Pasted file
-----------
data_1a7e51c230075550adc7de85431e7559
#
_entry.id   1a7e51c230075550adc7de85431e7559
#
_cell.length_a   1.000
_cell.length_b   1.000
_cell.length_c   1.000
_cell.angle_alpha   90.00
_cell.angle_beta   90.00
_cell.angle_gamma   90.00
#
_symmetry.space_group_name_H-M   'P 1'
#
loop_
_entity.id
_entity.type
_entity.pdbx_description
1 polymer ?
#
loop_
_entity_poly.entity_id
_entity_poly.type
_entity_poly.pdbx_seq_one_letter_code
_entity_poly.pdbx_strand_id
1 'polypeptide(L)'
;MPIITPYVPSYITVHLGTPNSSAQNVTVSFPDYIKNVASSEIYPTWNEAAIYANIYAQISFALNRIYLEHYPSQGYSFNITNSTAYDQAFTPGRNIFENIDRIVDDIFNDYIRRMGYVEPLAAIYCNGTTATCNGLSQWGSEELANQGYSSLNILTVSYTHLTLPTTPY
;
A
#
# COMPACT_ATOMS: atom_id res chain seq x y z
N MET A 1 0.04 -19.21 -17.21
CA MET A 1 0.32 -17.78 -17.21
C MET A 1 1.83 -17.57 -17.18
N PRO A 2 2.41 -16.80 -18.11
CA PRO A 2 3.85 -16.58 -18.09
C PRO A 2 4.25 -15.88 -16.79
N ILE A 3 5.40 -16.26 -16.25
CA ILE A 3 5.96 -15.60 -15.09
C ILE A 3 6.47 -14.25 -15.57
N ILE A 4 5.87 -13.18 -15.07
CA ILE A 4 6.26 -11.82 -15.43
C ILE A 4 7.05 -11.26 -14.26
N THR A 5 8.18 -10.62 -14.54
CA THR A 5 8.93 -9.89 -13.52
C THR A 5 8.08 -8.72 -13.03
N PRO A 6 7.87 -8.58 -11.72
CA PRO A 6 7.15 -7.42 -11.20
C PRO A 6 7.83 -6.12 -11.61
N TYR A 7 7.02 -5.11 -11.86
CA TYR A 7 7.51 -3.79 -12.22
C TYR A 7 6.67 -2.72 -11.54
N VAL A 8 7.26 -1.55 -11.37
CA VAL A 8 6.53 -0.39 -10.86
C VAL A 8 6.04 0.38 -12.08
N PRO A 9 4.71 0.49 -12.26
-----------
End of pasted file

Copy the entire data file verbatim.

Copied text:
data_1a7e51c230075550adc7de85431e7559
#
_entry.id   1a7e51c230075550adc7de85431e7559
#
_cell.length_a   1.000
_cell.length_b   1.000
_cell.length_c   1.000
_cell.angle_alpha   90.00
_cell.angle_beta   90.00
_cell.angle_gamma   90.00
#
_symmetry.space_group_name_H-M   'P 1'
#
loop_
_entity.id
_entity.type
_entity.pdbx_description
1 polymer ?
#
loop_
_entity_poly.entity_id
_entity_poly.type
_entity_poly.pdbx_seq_one_letter_code
_entity_poly.pdbx_strand_id
1 'polypeptide(L)'
;MPIITPYVPSYITVHLGTPNSSAQNVTVSFPDYIKNVASSEIYPTWNEAAIYANIYAQISFALNRIYLEHYPSQGYSFNITNSTAYDQAFTPGRNIFENIDRIVDDIFNDYIRRMGYVEPLAAIYCNGTTATCNGLSQWGSEELANQGYSSLNILTVSYTHLTLPTTPY
;
A
#
# COMPACT_ATOMS: atom_id res chain seq x y z
N MET A 1 0.04 -19.21 -17.21
CA MET A 1 0.32 -17.78 -17.21
C MET A 1 1.83 -17.57 -17.18
N PRO A 2 2.41 -16.80 -18.11
CA PRO A 2 3.85 -16.58 -18.09
C PRO A 2 4.25 -15.88 -16.79
N ILE A 3 5.40 -16.26 -16.25
CA ILE A 3 5.96 -15.60 -15.09
C ILE A 3 6.47 -14.25 -15.57
N ILE A 4 5.87 -13.18 -15.07
CA ILE A 4 6.26 -11.82 -15.43
C ILE A 4 7.05 -11.26 -14.26
N THR A 5 8.18 -10.62 -14.54
CA THR A 5 8.93 -9.89 -13.52
C THR A 5 8.08 -8.72 -13.03
N PRO A 6 7.87 -8.58 -11.72
CA PRO A 6 7.15 -7.42 -11.20
C PRO A 6 7.83 -6.12 -11.61
N TYR A 7 7.02 -5.11 -11.86
CA TYR A 7 7.51 -3.79 -12.22
C TYR A 7 6.67 -2.72 -11.54
N VAL A 8 7.26 -1.55 -11.37
CA VAL A 8 6.53 -0.39 -10.86
C VAL A 8 6.04 0.38 -12.08
N PRO A 9 4.71 0.49 -12.26